# Convergence in probability, continuity and uniform convergence in probability

Let $(X_i)_{i\in\mathbb{N}}$ be a strictly stationary sequences of real valued random variables with finite variance. We have the empirical distribution functions $F_{n}(u):=\frac{1}{n} \sum_{i=1}^n 1\{X_i\leq u\}$ and a continuous distribution function $F$. Assume that for all $u\in\mathbb{R}$ \begin{align*} |F_{n}(u)-F(u)|\xrightarrow{p} 0 \end{align*}in probability for $n\rightarrow\infty$.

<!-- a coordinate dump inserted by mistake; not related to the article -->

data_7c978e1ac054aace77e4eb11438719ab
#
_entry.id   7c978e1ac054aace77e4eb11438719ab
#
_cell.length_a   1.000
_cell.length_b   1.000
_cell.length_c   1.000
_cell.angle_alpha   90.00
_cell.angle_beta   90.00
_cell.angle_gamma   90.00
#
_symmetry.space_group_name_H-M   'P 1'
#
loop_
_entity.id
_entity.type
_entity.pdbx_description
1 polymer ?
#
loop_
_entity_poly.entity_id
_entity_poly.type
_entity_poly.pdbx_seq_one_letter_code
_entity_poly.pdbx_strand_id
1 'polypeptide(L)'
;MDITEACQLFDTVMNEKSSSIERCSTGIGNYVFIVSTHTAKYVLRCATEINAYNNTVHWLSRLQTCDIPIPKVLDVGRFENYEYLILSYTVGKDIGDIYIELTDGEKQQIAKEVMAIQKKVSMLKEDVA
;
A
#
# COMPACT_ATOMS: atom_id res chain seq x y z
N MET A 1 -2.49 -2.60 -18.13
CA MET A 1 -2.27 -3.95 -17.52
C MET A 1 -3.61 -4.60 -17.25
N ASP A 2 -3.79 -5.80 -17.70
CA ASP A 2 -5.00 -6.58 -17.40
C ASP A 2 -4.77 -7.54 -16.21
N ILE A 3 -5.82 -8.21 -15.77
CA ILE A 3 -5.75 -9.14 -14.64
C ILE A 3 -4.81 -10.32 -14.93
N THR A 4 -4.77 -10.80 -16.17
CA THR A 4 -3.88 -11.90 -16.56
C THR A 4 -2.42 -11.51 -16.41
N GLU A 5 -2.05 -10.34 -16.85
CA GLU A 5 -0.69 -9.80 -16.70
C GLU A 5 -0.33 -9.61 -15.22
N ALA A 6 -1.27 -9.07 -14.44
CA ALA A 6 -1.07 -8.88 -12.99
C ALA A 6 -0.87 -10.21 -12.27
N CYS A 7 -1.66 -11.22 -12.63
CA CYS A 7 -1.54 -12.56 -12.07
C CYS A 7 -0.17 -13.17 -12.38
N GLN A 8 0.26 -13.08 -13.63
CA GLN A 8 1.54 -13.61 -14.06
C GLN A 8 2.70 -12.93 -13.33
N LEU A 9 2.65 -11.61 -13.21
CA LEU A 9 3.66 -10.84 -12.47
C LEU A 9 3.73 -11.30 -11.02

Holds now that \begin{align*} \sup_{u\in\mathbb{R}} |F_{n}(u)-F(u)|\xrightarrow{p} 0? \end{align*} Thanks!

• The answer is yes if $(X_i,i\in\Bbb N)$ is ergodic. It's a result from Dehling and Philipp, 2002. – Davide Giraudo Jul 11 '13 at 13:46

which is available here (especially point 8). The assumption about pointwise convergence allows us to see that for all $u$,
$$F(u)=\mathbb P(\chi_{\{Z_0\leqslant u\}}\mid\mathcal I)\quad\mbox{p.s}.$$